Park managers say parents grateful for safe environment they're offering for under-25s to celebrate New Year.
A Tauranga campsite which has banned adults and families in favour of those who are "young, dumb and full of beer" has been criticised by police and an alcohol abuse expert.
Silver Birch Holiday Park has created a "teenage heaven" where more than 210 under-25s have set up tents in what has been nicknamed "Alcohol Alley" to celebrate New Year's Eve.
Park managers Allan Sherson and Richie Robin say they're giving the youngsters a safe environment in which they can enjoy themselves.
They have four security staff working shifts to keep an eye on the revellers, fenced off the camp, and patrol for under-age drinkers. But others are concerned that it's encouraging binge drinking and lacks proper supervision.
"It is grossly irresponsible," said Professor Jennie Connor, head of Preventive and Social Medicine at Otago University in Dunedin.
"Large numbers of very young drinkers, with very little supervision, is saying that they are encouraging drunkenness. It says they are encouraging them to behave in a reckless fashion," she said.
"To explicitly exclude adult supervision just seems outrageous. It's a publicity stunt, it's a money making venture, and it's pathetic really."
A senior sergeant at Tauranga police station said police hadn't heard about the plan but were concerned.
"I saw this today and passed it to my boss who rolled his eyes as much as me. It's the first we've heard of it."
Tauranga and Mt Maunganui are traditional New Year's Eve hotspots.
Tahuna Beach Holiday Park in Nelson welcomed hundreds of youths to the campsite for decades. But management stopped providing "youth sites or heavy drinking sites" to young people, who came from all over the South Island for New Year's celebrations, as it became too much hassle and too expensive.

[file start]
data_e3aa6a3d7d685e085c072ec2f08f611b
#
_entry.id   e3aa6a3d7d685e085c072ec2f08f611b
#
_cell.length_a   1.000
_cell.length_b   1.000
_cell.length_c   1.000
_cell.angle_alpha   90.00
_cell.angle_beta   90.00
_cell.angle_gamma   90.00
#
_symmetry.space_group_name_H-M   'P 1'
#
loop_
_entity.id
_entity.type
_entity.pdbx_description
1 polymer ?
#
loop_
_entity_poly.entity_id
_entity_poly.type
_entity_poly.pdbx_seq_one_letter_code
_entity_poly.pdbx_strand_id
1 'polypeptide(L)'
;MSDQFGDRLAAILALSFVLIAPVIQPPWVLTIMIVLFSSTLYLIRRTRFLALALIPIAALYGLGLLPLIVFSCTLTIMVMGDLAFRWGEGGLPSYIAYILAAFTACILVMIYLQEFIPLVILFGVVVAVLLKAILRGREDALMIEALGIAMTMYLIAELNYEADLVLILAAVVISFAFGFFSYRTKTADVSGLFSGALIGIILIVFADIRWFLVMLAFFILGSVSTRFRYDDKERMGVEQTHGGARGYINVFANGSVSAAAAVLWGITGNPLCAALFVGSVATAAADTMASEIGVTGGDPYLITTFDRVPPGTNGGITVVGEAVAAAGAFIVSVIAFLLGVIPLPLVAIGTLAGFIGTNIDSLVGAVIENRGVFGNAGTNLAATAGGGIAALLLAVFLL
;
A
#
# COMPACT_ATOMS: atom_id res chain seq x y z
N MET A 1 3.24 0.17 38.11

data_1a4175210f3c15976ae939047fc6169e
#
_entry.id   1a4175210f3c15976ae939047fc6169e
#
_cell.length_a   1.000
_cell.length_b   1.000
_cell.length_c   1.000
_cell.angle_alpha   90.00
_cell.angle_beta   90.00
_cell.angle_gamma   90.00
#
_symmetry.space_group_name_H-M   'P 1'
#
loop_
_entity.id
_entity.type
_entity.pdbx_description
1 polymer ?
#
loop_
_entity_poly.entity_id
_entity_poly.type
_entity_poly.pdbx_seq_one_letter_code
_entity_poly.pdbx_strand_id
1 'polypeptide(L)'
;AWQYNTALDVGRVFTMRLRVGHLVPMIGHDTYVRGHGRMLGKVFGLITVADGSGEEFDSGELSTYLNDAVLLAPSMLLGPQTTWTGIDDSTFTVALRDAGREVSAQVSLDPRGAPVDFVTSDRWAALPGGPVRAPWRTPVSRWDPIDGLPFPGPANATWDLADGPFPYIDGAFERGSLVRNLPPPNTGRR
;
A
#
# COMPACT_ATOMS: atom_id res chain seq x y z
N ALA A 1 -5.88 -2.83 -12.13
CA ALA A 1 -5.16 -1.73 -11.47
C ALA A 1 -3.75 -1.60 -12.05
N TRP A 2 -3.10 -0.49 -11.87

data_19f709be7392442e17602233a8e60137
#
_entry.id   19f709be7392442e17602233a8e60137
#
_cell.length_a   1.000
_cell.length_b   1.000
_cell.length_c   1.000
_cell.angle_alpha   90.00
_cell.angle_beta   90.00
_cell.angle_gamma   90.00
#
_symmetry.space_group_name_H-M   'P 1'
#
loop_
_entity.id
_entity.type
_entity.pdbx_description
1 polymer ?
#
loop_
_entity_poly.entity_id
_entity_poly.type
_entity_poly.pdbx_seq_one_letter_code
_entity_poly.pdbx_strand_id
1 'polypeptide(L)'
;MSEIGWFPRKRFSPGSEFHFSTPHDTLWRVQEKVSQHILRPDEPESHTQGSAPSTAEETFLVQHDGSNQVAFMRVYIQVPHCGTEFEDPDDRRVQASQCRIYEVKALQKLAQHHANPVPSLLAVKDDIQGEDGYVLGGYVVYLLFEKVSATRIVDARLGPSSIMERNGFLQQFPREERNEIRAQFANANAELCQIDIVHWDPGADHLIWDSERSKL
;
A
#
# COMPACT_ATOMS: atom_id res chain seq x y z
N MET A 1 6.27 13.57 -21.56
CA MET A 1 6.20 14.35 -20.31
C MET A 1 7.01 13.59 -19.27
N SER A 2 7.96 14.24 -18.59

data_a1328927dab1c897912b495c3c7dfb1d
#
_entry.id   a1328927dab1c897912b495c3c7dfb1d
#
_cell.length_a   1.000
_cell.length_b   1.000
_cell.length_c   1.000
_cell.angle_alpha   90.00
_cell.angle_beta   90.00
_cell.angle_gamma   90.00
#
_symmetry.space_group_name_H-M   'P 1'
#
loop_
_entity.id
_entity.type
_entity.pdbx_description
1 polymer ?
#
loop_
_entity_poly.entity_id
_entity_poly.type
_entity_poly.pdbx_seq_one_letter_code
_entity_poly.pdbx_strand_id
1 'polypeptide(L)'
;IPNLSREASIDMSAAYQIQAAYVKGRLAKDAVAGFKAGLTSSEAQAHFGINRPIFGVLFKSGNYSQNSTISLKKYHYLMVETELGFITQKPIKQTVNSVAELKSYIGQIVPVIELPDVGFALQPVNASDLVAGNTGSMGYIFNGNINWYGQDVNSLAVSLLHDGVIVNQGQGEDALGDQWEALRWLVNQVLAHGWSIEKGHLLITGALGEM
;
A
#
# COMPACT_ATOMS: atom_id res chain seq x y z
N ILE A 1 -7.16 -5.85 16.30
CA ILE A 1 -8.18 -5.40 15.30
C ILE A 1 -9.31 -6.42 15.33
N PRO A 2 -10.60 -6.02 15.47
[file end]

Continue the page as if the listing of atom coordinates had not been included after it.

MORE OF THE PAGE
Tahuna manager Ann Cumpstone was stunned that the Tauranga camp, close to Mt Maunganui, has turned to such a market.
"We haven't had any youth sites, or heavy drinking sites, for six or seven years. It just cost too much in security and in damage. It was just the product of excessive alcohol."
It was also difficult to monitor under-age drinkers, Ms Cumpstone said. "I wish them well and hope it all goes all right. They will have to make sure that no under-18s are getting alcohol, or else they better watch out. I bet they don't do it again next year."
Ms Robin accepted that her Tauranga campsite always gets "the odd idiot", but people were generally well-behaved and she didn't expect any hassles tonight.
She rejected criticisms of the youth policy. "We get parents all the time saying, 'Thank you, at least we know our kids are safe and that you're being responsible and looking after them'."
Safe drinking tips
* How to start 2014 without a hangover:
* Set limits for yourself and stick to them.
* Alternate between non-alcoholic and alcoholic drinks.
* Drink slowly.
* Choose drinks with a lower alcohol content.
* If you participate in rounds of drinks, try to include non-alcoholic drinks.
Source: Australian Medical Association (AMA).